La Salle Forum Invitational 2020
2020 — NSDA Campus, PA/US
Open Policy Paradigm ListAll Paradigms: Show Hide
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Feel free to debate with arguments that you feel are the best; however, it would be silly to assume this doesn't come with certain caveats. I have minimal experience judging on this new topic so I urge you to explain your jargon.
Speed is fine, but I will say clear when it becomes incomprehensible. Debaters often tend to spew through their analytics within their rebuttal speeches but be cognizant of the fact that I will flow on paper so anything that doesn't make it on to my flow will not be considered within my RFD.
The quality of your evidence matters, but won’t win or lose you a round unless somebody in the round makes this happen. You certainly don’t need evidence to make every single argument. I want to be on the email chain so I can read evidence after the round if need-be.
K's are okay, but make sure to remember case.
La Salle College High School '15
University of Notre Dame '19
Debate Experience: Debated for four years in high school, qualified to the TOC and was in semis of the NDCA my senior year.
General:Read whatever you think you will be able to debate the best in the round. One of my least favorite things as a debater was when judges thought they were more important than the debaters, and said "spreading means you lose" or "I won't even listen to your k." Does this mean you should spew words to the point that I can't understand you and read morally reprehensible arguments? Of course not. It means read whatever arguments you want and Ill listen. I can flow speed and I'll yell clear if you aren't.
Aff: The aff should defend something, as in have some sort of plan or advocacy that the negative is able to clash with. I'm fine with affs that end in extinction and just as fine with affs that end in some sort of structural violence impact. No plan affs will be explained more below.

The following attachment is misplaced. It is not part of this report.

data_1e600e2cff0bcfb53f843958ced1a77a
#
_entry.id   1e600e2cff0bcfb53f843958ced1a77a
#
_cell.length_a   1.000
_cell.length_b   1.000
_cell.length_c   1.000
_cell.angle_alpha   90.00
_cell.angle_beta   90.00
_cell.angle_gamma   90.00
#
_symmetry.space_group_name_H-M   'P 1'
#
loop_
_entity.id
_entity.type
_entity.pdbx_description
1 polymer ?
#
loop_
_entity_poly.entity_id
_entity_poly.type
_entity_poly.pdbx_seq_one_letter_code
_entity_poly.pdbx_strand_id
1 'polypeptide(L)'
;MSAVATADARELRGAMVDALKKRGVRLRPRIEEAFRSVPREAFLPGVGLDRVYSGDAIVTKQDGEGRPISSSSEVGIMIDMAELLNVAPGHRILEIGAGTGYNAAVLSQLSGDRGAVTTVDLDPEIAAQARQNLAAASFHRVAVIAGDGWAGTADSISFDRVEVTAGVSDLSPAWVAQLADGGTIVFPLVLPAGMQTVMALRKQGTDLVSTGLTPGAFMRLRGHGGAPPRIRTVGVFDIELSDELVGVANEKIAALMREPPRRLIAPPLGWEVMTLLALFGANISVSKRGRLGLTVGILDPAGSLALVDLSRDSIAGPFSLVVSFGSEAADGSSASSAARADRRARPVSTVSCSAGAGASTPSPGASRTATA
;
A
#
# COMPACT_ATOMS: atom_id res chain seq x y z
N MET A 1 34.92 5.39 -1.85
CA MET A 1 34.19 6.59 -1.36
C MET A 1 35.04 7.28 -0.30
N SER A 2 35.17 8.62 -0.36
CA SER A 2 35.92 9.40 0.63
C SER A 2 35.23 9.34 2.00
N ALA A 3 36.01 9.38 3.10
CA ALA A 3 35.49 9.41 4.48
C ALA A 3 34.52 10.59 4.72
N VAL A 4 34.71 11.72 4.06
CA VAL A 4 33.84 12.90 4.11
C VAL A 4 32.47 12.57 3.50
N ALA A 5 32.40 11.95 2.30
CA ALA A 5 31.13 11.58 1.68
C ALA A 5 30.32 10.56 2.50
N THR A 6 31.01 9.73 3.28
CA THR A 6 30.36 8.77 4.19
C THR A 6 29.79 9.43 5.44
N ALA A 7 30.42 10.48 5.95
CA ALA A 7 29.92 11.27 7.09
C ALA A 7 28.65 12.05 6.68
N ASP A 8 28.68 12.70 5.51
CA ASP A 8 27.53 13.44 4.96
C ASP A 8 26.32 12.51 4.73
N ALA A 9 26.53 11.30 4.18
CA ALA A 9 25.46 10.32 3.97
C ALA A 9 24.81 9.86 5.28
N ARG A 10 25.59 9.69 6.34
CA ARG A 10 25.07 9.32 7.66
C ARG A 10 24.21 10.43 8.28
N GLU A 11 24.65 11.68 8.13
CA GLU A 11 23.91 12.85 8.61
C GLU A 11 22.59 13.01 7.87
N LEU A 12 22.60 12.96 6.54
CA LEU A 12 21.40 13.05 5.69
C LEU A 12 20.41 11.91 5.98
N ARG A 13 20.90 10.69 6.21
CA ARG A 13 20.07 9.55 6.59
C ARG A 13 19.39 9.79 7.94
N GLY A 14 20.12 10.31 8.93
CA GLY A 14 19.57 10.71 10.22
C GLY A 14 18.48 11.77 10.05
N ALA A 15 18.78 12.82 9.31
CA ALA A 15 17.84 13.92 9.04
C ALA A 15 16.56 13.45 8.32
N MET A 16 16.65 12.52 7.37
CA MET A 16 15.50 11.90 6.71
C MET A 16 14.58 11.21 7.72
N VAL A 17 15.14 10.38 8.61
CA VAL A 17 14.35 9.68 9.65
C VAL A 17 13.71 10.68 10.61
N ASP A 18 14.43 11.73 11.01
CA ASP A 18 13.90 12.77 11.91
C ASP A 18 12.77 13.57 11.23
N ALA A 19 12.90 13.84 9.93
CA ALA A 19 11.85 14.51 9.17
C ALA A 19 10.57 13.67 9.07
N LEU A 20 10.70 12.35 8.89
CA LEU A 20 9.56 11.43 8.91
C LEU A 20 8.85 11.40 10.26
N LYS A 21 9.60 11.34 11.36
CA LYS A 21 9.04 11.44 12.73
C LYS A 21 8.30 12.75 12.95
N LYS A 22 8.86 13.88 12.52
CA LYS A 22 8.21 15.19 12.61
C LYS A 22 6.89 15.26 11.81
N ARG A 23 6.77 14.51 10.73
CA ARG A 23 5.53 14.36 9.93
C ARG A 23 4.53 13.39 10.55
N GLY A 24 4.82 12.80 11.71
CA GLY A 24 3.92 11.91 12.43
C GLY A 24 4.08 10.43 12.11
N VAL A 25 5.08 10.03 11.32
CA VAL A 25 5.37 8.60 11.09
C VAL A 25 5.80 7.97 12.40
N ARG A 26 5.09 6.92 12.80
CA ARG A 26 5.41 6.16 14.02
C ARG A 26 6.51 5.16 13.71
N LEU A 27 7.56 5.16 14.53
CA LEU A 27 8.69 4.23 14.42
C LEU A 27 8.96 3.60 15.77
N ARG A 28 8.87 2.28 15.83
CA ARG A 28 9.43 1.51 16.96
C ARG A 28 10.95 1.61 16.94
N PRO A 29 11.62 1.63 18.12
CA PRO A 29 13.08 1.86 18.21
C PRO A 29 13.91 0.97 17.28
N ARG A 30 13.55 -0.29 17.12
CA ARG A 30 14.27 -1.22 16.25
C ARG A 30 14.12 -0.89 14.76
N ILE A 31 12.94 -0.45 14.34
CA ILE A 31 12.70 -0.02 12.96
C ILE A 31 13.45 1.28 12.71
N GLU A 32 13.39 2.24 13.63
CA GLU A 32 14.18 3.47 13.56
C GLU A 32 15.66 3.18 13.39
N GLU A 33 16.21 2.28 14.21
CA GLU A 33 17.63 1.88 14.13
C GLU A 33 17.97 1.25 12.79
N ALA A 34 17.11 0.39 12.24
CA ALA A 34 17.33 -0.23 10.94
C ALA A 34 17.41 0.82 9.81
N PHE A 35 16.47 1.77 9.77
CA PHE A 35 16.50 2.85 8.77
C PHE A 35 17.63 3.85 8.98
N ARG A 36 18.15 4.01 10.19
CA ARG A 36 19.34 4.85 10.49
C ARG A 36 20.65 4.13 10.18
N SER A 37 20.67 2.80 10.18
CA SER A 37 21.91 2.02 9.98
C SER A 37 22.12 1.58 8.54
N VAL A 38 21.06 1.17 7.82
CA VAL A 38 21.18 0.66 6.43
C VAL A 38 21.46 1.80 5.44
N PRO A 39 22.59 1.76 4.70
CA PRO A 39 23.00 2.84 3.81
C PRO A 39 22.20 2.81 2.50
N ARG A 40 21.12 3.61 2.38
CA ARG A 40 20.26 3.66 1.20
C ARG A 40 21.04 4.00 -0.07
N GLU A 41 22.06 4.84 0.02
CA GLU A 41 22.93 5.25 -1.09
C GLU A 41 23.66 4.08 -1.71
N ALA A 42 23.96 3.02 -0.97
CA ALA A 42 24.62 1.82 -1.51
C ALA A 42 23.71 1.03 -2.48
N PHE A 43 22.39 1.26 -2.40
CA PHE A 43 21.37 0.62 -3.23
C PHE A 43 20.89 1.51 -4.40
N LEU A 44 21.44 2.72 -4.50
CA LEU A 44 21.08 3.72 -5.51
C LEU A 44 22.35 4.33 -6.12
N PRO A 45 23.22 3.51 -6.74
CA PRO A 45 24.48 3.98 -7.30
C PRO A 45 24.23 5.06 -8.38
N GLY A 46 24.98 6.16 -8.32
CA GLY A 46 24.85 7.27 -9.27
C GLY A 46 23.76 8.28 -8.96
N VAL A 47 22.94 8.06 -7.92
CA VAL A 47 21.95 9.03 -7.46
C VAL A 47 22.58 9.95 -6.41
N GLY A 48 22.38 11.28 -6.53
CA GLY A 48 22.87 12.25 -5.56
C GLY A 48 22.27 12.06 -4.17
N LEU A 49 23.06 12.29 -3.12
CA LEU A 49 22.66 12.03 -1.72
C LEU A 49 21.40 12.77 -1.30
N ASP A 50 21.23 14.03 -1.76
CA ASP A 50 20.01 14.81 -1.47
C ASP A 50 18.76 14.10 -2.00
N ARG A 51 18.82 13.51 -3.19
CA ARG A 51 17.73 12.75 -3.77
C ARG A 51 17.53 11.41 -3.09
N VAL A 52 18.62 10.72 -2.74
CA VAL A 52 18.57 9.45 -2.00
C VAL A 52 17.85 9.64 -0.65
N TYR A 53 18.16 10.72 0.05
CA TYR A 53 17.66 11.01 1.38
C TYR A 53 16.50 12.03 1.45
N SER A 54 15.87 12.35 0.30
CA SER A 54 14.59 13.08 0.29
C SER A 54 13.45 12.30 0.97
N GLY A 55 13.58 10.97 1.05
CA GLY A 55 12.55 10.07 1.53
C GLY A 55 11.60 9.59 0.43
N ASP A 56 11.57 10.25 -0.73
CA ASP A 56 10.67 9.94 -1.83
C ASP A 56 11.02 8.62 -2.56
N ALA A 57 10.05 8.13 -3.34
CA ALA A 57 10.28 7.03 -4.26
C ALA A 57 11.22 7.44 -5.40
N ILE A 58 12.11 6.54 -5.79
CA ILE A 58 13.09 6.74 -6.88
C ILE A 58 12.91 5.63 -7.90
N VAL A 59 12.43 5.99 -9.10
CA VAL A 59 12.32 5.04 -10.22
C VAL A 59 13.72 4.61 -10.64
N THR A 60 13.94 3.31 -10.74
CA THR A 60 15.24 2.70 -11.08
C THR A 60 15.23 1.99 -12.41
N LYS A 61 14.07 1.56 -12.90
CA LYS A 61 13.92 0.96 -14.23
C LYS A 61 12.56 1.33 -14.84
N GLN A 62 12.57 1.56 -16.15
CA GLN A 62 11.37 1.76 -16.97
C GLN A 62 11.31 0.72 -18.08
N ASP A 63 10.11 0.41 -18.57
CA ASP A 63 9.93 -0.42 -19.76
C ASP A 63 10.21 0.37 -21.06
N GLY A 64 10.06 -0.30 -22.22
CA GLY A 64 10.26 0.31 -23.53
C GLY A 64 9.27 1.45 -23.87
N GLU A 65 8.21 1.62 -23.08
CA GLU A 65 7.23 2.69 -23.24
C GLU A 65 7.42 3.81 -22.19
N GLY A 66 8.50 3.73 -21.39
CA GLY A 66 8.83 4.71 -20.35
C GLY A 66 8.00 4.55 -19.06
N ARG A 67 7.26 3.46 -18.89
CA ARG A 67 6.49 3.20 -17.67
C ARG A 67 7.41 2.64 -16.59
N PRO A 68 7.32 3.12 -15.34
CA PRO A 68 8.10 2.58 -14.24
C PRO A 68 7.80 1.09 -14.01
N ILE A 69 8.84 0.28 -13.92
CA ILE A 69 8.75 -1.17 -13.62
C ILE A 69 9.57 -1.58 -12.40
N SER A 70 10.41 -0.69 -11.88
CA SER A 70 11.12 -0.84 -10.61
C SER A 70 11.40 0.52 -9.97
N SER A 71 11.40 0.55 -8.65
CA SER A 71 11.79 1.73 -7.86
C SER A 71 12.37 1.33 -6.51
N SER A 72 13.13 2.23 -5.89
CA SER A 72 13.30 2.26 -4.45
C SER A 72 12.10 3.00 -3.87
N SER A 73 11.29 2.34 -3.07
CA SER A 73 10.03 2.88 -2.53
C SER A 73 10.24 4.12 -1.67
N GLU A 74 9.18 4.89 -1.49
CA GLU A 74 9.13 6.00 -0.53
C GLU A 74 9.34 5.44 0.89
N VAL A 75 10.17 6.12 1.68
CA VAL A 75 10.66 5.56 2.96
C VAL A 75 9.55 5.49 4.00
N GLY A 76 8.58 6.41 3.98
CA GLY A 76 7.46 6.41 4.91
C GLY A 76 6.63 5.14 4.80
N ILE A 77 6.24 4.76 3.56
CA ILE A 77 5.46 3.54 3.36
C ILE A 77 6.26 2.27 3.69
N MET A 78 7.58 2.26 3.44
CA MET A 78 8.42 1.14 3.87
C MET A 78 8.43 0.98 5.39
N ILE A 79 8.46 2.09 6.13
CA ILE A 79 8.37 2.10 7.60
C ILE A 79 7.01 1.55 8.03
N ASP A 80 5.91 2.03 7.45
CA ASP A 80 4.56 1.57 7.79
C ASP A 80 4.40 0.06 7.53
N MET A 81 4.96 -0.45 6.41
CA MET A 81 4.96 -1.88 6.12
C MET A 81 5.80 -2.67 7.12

Neg: Debate the case. I love good and warranted out case debate. Attack their internal links and uniqueness arguments just as much, if not more, than you attack their impact scenarios. Most affirmative advantages are poorly constructed and can be easily picked apart with a bit of decent research and debating.
Topicality: I didn't go for T very much against policy affs, but this was more out of a lack of skill on my own part than a dislike for the argument. I think you clearly need to prove that they explode limits or skew your ground for debate to win the topicality debate. I hate T debates that get into case lists where each team is trying to prove their list includes two or three more/fewer affs than the other team's. Sit more on your internal links and give specific examples rather than trying to rattle off as many affs as you can.
Dis-ads: Yes obviously fine and good. The aff should attack all portions of the disadvantage, especially the internal link. Impact defense is obviously important, but there are usually weaker parts to the DA that can be exposed.
Counterplans: If you're going for a cp in the 2nr and the aff has solvency deficits, please don't tell me about how you get 100 percent risk of solving the case. Instead, explain how the affirmative's solvency deficits are outweighed by your disadvantage. I don't want to be sitting there after the debate trying to sort out how I should weigh two solvency deficits against some risk of a da. If you're going to read a cheating CP be prepared for the theory debate. The aff is 99 percent on the side of truth in these sorts of debates so be prepared to defend why stealing their ground was fair. I am most persuaded by actor cps, advantage cps, and PICs.
Kritiks: The K is also fine. I am much more familiar with Reps Ks or Neolib than I am with Lacan or Baudrillard. That being said I am familiar with almost every K in debate so just explain your argument and how it interacts with the affirmative. I have to be able to thoroughly explain to the affirmative why they lost if I am to vote negative on the K, so the work should be done in the 2nr. Turns case analysis on the K makes the 2nr so much easier. Framework is usually a wash unless one team drops it, so give the 2nr as if you assume you're going to lose the framework debate (Hint: even if statements).